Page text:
A month after her uncle was found shot to death in an Atwater almond orchard, then 9-year-old Bianka Flores sat down and wrote a short note addressed to “Heaven.”
“I hope you are safe with God and he is taking care you and I (know) you miss us (too) as much as we miss you ...” she wrote.
Her uncle, 21-year-old Bryan Sanchez, was shot and killed just before Thanksgiving last year for reasons his family and even the detectives investigating the case have yet to understand.
There have been few leads in the case and no arrests.
“He was innocent. He was good, would never hurt anybody,” his older sister, Patty Flores, said in an interview Thursday. “Why did this happen to him?”
For the Merced County sheriff’s detectives, Sanchez’s death remains a frustrating mystery.
“By all accounts, he was a good kid with no real friends, who kept to himself,” Deputy Delray Shelton explained. “Why would somebody want to kill this kid who, by all accounts, wouldn’t hurt a fly?”
According to family and investigators, Sanchez was diagnosed with bipolar and obsessive compulsive disorders. His social anxiety kept him from reaching out to many people. He was described as having the mental capacity of a teenager.
Sanchez moved to Atwater to live with his mother, Martha Torres, about a month before he disappeared. Torres last saw him around noon on Nov. 16.
“He asked to borrow some money and left the residence saying he was going to go for a run,” Detective Aaron Rosenberg said.
His body was found by a farmer on Nov.21.
To protect the investigation, Rosenberg declined to elaborate on the number and location of gunshot wounds.
He had no bank account, cellphone or identification, and there was no way for investigators to track Sanchez electronically.
“Obviously, we don’t have a lot of the evidence that we need,” Rosenberg acknowledged.
With little information to go on, investigators struggled even to determine exactly when Sanchez was killed.
Eventually, Rosenberg said, detectives sent an insect larvae found on Sanchez’s body to a forensic entomologist in Southern California.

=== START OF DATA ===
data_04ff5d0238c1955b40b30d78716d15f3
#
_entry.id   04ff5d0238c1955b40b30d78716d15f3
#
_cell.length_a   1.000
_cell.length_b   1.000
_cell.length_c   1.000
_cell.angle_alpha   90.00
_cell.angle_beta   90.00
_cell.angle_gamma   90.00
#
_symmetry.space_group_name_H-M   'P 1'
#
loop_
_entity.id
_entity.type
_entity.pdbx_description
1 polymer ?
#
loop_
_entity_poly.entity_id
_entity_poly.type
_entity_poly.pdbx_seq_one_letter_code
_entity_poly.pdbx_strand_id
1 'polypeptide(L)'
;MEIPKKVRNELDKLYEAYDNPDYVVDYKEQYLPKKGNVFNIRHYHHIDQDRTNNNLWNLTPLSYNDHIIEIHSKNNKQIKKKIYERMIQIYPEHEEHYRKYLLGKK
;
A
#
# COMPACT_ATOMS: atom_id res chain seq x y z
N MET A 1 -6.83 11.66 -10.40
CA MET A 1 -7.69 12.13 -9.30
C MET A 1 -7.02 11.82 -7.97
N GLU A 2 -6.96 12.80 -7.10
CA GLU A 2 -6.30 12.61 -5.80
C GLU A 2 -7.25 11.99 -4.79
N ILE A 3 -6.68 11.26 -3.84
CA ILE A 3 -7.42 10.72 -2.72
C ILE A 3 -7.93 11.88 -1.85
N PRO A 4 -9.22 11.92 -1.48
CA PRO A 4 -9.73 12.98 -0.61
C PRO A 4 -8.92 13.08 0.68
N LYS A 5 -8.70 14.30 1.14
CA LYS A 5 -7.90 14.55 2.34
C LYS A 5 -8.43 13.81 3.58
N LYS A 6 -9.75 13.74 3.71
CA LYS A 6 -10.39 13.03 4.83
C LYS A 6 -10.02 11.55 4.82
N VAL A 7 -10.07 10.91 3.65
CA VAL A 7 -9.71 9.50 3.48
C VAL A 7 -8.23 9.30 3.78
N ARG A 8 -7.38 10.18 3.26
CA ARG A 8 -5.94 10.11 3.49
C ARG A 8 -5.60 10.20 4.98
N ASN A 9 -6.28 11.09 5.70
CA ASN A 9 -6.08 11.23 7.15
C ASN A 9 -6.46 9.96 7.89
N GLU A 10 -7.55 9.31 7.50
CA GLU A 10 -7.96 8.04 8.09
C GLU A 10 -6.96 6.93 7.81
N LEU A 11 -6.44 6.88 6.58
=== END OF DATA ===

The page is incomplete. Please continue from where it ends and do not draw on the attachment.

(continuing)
“It was the fist time we’ve done something like that, and from that we were able to learn that the body had been left there for about five days,” Rosenberg said.
Sometime after his disappearance, Sanchez was spotted with a group of people at an apartment complex in the 800 block of Broadway Avenue. But those leads have not advanced the case.
Sanchez’s family is hoping for a breakthrough.
A family stuck in mourning
With tears streaming down their faces, Patty Flores and her husband, Jose, sat with their daughter, Bianka, on Thursday evening looking at the fliers and posters the family made in the days following Sanchez’s disappearance.
They described a family stuck in mourning, unable to move forward and unwilling to forget the past.
“It’s ruined – it’s changed all of our birthdays,” Patty Flores said. “My mother just goes to his grave on her birthday because she wants him to be part of it and he can’t be.”
Jose Flores wept remembering how his nephew, who was more like his own son, loved to play football and go fishing.
“We have no closure, and it’s torn our family apart,” he said.
Sanchez was the youngest of six siblings. His sister, Patty Flores, was the oldest.
“We all took care of him, tried to protect him,” she said. “It hurts my brothers so much that they couldn’t be there for him.”
Patty Flores said it’s difficult explaining things to her mother, who only speaks Spanish.
“Telling her (in Spanish) what is happening is like reliving everything twice,” she said.
One of the most difficult ideas to cope with for the family is the knowledge that somebody, somewhere, must know something.
“They need to come out with it,” Jose Flores said. “We want to know why. Why would you do that, what was your reason to hurt him?”
He believes those responsible for his nephew’s death may be haunted by it as well.
“I’m sure they think about it every day,” he said. “They know they hurt someone who did not deserve (it) and they hurt his whole family. They’re destroying the whole family.”
They try to remember better times and hope that someone will help them someday.
Bianka, now 10, wiped tears from her face, handed her mother a paper towel and looked back at her note to her uncle.
“I know that you are in good hands now,” her note says. “I hope you (feel) better. Love you, Bryan.”
Anyone with any information about the case is asked to contact Detective Rosenberg at (209) 385-4983 extension 4983 or 209-385-7445. Callers may remain anonymous.
Reporter Rob Parsons can be reached at firstname.lastname@example.org or (209) 385-2482.